Statistics show the urgency of the problem of depression, more often fueled by Family Court discrimination against fathers after a relationship breakup.

    More than 500 people die by suicide every year but it is New Zealand men who are three almost four(3.8) times more likely to kill themselves than women across all ages and races.

    Comment by SicKofNZ — Wed 17th March 2010 @ 9:17 pm

  4. Absolutely major life events can trigger it. Here’s the Holmes and Rahe Stress Scale as copied from Wiki:

    To measure stress according to the Holmes and Rahe Stress Scale, the number of “Life Change Units” that apply to events in the past year of an individual’s life are added and the final score will give a rough estimate of how stress affects health.

    Life event [followed by] Life change units
    Death of a spouse 100
    Divorce 73
    Marital separation 65
    Imprisonment 63
    Death of a close family member 63
    Personal injury or illness 53
    Marriage 50
    Dismissal from work 47
    Marital reconciliation 45
    Retirement 45
    Change in health of family member 44
    Pregnancy 40
    Sexual difficulties 39
    Gain a new family member 39
    Business readjustment 39
    Change in financial state 38
    Change in frequency of arguments 35
    Major mortgage 32
    Foreclosure of mortgage or loan 30
    Change in responsibilities at work 29
    Child leaving home 29
    Trouble with in-laws 29
    Outstanding personal achievement 28
    Spouse starts or stops work 26
    Begin or end school 26
    Change in living conditions 25
    Revision of personal habits 24
    Trouble with boss 23
    Change in working hours or conditions 20
    Change in residence 20
    Change in schools 20
    Change in recreation 19
    Change in church activities 19
    Change in social activities 18
    Minor mortgage or loan 17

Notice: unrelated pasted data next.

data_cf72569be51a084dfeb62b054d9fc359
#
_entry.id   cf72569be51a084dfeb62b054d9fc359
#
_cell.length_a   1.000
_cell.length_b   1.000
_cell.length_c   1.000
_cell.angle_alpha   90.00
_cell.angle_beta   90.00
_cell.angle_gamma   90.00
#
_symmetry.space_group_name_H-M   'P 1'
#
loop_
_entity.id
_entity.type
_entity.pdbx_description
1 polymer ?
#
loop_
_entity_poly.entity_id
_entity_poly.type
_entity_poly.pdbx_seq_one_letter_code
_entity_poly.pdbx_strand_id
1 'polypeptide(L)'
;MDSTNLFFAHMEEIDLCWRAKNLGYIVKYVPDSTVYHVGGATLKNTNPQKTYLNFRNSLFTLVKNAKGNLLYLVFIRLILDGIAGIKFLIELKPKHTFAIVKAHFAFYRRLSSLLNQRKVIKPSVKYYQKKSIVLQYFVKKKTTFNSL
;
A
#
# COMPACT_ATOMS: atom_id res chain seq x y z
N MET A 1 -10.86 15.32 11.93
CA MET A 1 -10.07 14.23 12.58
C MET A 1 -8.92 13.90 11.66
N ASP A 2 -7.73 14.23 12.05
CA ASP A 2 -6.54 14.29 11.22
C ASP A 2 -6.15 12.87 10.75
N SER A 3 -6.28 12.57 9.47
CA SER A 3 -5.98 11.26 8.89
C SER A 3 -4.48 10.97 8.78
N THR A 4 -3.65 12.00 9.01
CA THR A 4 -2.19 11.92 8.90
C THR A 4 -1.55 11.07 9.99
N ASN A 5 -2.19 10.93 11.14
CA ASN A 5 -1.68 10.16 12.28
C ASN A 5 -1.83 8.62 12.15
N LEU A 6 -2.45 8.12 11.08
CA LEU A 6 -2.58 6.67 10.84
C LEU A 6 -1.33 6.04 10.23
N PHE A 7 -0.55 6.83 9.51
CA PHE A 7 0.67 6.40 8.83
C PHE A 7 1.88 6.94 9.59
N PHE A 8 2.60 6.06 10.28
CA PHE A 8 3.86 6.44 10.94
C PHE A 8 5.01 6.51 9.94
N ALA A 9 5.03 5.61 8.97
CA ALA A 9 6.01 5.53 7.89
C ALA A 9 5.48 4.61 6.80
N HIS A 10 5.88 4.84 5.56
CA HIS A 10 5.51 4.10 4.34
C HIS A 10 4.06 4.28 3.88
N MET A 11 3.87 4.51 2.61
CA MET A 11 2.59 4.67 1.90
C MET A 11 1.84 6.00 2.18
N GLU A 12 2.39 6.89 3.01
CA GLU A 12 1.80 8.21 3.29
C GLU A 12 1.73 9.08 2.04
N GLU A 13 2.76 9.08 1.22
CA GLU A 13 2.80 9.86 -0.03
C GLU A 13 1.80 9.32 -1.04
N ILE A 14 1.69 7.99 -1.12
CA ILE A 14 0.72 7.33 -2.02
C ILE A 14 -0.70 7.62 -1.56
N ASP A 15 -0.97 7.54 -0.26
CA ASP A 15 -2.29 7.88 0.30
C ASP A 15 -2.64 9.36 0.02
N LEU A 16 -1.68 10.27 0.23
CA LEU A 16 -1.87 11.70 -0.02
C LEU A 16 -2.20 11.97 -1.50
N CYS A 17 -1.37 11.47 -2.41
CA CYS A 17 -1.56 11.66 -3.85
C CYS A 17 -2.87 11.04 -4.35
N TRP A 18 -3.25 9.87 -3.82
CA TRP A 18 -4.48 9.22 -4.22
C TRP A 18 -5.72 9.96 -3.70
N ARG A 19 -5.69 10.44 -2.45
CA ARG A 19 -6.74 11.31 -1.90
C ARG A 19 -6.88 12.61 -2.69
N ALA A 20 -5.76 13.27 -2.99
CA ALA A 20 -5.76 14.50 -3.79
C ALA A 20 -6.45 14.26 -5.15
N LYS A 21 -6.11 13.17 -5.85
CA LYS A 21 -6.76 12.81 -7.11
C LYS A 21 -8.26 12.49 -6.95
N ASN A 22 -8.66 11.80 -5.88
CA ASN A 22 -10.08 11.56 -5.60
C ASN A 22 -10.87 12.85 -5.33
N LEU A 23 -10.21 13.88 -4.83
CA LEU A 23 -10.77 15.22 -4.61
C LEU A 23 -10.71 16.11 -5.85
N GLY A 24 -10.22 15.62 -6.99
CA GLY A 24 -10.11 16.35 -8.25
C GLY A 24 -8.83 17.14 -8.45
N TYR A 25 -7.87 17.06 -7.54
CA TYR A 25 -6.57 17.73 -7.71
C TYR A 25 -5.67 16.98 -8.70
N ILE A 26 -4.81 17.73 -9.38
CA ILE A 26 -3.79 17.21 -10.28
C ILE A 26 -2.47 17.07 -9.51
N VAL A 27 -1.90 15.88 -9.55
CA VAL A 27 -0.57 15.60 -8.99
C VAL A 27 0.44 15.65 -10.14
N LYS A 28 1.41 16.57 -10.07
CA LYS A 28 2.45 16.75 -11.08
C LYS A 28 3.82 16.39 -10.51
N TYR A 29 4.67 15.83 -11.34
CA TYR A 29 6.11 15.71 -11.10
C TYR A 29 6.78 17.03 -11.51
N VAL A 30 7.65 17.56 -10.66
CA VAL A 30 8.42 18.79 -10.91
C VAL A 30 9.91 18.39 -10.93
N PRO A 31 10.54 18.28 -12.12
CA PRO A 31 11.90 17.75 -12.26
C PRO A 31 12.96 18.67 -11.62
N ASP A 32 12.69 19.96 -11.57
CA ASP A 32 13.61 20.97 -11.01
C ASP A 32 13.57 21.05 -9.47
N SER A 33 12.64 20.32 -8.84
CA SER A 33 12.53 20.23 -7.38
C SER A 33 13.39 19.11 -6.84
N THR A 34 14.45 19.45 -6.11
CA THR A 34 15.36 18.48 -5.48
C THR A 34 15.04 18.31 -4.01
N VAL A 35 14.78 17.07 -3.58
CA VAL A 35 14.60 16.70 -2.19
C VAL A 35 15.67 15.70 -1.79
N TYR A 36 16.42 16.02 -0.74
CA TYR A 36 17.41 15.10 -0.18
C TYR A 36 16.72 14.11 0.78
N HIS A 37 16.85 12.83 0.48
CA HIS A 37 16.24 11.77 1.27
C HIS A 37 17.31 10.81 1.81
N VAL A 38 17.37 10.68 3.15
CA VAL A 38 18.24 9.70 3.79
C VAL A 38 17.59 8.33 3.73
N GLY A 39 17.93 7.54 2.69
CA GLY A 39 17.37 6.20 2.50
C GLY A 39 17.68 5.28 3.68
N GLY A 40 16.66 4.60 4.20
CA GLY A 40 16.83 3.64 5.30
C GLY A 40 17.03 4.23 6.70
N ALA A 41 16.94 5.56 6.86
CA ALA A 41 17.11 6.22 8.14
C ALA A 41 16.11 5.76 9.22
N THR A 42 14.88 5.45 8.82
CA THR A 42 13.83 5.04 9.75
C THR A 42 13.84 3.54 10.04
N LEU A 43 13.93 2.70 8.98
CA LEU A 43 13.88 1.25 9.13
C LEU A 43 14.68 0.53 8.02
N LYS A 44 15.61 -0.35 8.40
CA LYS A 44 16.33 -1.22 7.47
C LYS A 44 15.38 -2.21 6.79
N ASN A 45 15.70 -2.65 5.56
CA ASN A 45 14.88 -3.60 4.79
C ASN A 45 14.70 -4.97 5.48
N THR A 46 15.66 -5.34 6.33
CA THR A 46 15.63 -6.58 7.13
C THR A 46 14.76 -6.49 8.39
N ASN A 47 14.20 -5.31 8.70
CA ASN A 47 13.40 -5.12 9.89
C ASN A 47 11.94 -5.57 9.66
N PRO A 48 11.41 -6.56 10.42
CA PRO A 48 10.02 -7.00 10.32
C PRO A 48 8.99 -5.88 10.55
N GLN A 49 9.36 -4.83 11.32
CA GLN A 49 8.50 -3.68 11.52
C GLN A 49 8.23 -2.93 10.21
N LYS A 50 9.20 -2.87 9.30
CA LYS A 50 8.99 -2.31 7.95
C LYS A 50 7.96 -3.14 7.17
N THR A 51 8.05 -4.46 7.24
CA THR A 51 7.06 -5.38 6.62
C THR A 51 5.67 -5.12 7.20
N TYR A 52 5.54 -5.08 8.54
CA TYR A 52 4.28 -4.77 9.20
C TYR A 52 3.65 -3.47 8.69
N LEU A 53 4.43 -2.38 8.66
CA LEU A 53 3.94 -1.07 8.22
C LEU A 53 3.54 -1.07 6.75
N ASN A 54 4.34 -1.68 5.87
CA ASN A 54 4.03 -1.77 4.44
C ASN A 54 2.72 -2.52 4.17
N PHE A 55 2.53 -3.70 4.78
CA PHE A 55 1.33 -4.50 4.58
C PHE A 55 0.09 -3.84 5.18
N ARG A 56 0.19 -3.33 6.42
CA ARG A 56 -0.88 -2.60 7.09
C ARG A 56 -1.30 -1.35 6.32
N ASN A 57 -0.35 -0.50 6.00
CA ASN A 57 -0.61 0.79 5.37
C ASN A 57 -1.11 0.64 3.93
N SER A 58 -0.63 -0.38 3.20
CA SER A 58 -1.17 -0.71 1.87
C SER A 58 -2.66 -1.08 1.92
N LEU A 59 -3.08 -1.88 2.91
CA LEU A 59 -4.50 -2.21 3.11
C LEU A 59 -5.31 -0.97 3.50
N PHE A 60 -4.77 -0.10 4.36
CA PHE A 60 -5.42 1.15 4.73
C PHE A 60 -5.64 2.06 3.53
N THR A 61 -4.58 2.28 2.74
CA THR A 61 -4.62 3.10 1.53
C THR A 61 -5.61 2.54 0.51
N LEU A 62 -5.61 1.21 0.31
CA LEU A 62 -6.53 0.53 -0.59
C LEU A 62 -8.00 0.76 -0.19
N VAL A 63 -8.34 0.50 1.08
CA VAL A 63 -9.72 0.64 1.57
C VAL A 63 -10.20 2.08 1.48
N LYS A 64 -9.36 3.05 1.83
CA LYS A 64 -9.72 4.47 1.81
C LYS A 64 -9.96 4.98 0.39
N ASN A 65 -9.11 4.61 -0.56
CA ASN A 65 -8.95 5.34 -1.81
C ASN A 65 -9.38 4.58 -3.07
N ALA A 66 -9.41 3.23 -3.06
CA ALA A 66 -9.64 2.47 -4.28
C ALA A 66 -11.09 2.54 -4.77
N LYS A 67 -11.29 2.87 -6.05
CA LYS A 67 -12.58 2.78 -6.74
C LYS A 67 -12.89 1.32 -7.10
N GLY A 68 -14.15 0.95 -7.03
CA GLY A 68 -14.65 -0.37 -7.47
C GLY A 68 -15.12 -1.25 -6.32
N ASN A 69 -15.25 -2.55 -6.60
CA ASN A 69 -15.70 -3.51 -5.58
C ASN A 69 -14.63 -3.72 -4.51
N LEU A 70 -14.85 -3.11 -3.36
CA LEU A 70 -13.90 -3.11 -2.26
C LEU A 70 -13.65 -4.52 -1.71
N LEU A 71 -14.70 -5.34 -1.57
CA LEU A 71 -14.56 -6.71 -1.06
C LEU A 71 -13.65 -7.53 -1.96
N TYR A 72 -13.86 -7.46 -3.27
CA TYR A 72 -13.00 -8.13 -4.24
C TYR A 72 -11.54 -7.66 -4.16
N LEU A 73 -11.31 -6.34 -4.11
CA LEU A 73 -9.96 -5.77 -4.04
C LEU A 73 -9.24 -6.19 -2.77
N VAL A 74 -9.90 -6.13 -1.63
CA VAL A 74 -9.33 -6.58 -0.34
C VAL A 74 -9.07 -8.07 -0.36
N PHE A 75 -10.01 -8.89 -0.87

Change in sleeping habits 16
    Change in number of family reunions 15
    Change in eating habits 15
    Vacation 13
    Christmas 12
    Minor violation of law 11

    Score of 300+: At risk of illness.

    Score of 150-299+: Risk of illness is moderate (reduced by 30% from the above risk).

    Score 150-: Only have a slight risk of illness.

    Comment by Angela — Wed 17th March 2010 @ 9:29 pm

  5. …just a little update…

    Life event [followed by] Life change units
    Family Court Misandry 299

    Comment by SicKofNZ — Wed 17th March 2010 @ 9:50 pm

  6. Thank-you Angela. That’s very helpful IMO. Could you please provide the link? (URL)

    Comment by julie — Wed 17th March 2010 @ 10:08 pm

  7. julie, It’s a classic scale. I would rather you Googled “Holmes and Rahe Stress Scale” and found the links available yourself as this would give you a better idea of its validity.

    Comment by Angela — Thu 18th March 2010 @ 6:14 am

  8. Cheeky! I asked because it is polite to give a link when you quote someone else’s work.

    Comment by julie — Thu 18th March 2010 @ 6:33 am

  9. Thank you Angela. While Wikipedia by it’s very nature is not absolute, it is none the less a good starting point.

    I wouldn’t mind the web address for this, though with almost 30 emails yet to go through I may find it.

    Comment by Alastair — Thu 18th March 2010 @ 8:11 am

  10. Alastair says: Thank you Angela. While Wikipedia by it’s very nature is not absolute, it is none the less a good starting point.